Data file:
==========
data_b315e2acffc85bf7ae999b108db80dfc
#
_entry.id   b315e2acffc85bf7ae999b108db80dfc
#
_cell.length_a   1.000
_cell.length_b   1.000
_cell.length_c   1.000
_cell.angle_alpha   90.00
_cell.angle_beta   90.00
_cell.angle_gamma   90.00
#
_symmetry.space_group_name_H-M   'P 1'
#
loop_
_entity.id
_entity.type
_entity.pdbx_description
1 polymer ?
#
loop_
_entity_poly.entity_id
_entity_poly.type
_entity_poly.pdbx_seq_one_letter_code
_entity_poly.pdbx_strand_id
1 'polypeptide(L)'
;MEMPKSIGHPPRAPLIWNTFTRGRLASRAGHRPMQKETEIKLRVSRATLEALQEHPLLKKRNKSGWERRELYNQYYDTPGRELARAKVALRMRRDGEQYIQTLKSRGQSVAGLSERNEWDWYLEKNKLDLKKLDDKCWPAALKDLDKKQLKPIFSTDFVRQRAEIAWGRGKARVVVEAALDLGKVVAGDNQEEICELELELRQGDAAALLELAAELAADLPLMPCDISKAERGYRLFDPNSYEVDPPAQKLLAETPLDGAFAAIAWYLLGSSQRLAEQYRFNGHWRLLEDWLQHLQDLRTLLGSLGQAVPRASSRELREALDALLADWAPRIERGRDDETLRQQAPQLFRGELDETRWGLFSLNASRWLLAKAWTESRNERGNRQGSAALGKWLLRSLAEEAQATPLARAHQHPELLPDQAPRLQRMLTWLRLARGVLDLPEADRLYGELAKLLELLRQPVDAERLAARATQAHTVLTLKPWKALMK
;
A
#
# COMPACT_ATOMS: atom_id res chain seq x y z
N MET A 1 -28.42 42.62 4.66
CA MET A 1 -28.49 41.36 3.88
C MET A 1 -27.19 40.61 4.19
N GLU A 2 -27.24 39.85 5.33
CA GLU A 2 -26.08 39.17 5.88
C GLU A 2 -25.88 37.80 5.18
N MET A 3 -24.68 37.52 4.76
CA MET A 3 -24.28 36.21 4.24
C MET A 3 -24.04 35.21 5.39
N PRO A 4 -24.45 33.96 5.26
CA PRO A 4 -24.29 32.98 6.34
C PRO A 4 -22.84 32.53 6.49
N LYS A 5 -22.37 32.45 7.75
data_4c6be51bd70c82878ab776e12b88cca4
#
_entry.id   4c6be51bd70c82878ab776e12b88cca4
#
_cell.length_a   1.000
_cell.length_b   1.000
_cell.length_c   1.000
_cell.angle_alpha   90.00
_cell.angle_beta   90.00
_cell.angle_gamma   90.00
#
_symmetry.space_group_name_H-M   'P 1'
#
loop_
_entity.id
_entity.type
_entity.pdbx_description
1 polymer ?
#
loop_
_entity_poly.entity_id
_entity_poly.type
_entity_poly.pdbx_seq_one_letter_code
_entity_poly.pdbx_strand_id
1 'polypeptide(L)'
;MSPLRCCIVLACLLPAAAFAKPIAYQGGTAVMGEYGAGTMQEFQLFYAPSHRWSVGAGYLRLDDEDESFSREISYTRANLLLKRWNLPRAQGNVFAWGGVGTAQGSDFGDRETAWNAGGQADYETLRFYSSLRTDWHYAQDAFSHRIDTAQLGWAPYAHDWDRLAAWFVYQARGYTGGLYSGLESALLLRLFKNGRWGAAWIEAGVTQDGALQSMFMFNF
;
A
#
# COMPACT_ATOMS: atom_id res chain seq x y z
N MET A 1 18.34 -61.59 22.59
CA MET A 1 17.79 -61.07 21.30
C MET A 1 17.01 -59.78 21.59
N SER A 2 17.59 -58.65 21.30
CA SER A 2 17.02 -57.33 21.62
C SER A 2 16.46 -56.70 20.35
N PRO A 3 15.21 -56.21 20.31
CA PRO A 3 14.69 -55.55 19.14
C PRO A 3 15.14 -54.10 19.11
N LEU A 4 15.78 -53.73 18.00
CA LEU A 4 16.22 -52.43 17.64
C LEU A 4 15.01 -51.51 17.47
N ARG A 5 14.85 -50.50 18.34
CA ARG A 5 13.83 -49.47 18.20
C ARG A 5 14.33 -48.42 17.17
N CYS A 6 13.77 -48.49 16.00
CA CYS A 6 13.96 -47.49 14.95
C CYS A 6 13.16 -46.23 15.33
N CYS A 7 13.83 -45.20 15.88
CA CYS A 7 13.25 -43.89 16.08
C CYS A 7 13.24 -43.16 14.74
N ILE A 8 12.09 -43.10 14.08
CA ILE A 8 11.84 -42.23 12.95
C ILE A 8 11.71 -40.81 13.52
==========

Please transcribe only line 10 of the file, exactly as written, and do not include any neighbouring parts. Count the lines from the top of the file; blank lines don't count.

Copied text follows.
_cell.angle_gamma   90.00